Subsidiaries, Joint ventures and Associates
IFRS 10 defines a subsidiary as “An entity that is controlled by another entity.”
Subsidiary is an entity which is controlled by another entity. The control means that the parent company can govern the financial and operating policies of its subsidiaries to gain benefits from the operations of subsidiary. Control can be gained if more than 50% of the voting rights are acquired by the parent. This is usually done by purchasing more than 50% of the shares of subsidiary. An investor controls an investee if and only if the investor has all the following:
(a) power over the investee;
(b) exposure, or rights, to variable returns from its involvement with the investee; and
(c) the ability to use its power over the investee to affect the amount of the investor’s returns.
International Accounting Standard 28 (IAS 28) defines a joint venture as “A joint venture is a joint arrangement whereby the parties that have joint control of the arrangement have rights to the net assets of the arrangement.”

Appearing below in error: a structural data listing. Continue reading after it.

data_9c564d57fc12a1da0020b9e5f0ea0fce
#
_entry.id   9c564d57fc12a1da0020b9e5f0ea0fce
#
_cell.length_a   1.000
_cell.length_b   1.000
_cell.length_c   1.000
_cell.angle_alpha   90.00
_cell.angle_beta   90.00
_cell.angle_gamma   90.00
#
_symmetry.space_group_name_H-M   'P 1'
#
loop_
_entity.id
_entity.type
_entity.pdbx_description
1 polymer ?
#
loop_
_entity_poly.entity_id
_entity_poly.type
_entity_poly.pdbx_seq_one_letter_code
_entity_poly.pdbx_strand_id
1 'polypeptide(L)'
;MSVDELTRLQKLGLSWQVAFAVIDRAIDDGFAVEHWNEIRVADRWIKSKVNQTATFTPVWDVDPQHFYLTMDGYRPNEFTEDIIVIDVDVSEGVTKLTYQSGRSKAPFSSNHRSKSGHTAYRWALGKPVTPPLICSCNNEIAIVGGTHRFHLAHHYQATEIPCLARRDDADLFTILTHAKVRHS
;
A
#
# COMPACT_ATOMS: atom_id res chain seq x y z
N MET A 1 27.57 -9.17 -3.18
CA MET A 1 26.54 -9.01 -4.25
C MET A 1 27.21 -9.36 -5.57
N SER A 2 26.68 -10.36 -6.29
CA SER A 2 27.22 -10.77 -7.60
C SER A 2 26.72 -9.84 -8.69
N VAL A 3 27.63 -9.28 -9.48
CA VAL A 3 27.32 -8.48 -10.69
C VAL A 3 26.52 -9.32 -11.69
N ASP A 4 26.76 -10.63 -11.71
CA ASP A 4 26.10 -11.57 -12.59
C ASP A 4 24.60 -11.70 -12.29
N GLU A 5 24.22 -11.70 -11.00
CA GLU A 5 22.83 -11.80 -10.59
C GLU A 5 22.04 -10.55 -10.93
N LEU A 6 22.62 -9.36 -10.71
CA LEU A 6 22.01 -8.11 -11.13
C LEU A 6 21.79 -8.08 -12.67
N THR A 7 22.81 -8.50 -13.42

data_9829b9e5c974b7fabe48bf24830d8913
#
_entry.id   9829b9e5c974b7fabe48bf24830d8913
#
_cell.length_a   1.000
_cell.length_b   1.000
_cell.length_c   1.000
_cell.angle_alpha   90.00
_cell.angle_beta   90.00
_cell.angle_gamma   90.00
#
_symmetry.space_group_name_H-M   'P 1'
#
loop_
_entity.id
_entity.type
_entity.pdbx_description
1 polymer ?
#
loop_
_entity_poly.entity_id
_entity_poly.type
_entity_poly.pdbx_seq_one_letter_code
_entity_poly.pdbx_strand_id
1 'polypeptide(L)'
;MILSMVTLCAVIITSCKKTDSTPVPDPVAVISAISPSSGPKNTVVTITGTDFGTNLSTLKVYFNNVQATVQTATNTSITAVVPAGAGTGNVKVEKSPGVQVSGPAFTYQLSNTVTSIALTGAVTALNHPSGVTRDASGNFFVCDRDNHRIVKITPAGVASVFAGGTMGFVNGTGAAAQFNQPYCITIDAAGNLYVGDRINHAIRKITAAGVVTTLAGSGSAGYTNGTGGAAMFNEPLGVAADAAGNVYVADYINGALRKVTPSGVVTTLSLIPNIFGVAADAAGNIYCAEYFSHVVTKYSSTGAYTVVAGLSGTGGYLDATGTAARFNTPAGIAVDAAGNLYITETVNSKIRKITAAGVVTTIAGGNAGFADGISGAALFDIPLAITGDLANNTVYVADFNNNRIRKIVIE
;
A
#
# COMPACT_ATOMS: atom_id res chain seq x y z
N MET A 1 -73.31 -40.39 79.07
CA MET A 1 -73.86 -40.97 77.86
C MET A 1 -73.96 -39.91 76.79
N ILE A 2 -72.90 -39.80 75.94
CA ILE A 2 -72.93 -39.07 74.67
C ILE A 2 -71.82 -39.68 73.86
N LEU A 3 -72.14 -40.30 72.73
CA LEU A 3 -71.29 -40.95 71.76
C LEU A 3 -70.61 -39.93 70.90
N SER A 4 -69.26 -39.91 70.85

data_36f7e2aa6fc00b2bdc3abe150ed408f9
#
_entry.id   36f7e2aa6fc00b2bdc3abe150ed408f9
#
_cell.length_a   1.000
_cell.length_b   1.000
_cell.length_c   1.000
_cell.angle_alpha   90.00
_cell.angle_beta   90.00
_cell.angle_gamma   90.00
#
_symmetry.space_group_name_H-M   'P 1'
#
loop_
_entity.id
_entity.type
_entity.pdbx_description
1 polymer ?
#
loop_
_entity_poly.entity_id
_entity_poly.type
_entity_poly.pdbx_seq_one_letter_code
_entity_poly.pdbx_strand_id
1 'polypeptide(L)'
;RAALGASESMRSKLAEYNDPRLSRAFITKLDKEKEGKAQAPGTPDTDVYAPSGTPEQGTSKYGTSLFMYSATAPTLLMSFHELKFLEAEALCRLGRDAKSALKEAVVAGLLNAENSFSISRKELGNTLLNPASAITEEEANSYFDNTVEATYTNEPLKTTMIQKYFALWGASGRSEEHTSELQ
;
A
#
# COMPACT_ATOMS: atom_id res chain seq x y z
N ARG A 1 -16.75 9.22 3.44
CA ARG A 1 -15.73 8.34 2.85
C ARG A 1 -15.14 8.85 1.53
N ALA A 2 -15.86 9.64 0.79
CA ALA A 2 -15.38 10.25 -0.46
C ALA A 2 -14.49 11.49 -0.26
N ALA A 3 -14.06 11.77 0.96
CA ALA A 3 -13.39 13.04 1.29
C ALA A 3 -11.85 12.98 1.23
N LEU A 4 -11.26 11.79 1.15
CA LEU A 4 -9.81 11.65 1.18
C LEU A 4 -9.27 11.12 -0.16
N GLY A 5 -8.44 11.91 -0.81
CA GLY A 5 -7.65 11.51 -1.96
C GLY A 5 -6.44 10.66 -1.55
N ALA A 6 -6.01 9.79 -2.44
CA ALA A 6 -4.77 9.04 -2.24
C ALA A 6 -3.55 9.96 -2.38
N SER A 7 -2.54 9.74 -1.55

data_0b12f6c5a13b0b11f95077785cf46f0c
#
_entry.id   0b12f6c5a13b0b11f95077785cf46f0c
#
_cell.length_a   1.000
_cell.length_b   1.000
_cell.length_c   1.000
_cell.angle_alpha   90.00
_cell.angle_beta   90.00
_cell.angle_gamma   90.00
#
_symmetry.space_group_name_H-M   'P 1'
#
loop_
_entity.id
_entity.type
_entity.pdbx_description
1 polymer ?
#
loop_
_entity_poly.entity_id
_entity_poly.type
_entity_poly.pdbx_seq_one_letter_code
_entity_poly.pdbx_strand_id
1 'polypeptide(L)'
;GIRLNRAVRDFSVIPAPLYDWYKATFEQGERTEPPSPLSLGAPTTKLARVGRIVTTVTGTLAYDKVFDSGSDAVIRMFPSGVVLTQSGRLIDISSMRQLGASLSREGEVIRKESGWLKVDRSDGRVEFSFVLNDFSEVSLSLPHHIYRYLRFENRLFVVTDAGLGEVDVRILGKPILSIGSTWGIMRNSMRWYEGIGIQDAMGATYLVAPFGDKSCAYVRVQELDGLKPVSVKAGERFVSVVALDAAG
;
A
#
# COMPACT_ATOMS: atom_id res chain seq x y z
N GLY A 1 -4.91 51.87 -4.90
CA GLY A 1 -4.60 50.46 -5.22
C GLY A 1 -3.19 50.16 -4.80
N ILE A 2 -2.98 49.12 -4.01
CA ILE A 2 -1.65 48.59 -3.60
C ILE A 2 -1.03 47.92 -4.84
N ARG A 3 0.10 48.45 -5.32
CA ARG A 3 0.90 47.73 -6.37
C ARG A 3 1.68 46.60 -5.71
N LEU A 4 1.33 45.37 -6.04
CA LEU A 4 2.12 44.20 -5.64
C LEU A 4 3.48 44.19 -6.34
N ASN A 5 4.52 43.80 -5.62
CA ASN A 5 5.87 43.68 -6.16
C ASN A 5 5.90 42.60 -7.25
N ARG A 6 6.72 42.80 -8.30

A joint arrangement is an arrangement of which two or more parties have joint control. Joint control is the contractually agreed sharing of control of an arrangement, which exists only when decisions about the relevant activities require the unanimous consent of the parties sharing control.
Joint arrangement can exist in two different forms as set out by IFRS 11:
- joint operation
- joint venture
International Accounting Standard 28 (IAS 28) defines an associate as “An associate is an entity over which the investor has significant influence.”
Significant influence means the power to participate in the financial and operating policy decisions of the investee but is not control or joint control of those policies. Significant influence is usually acquired by purchasing more than 20% of voting power but less than 50%.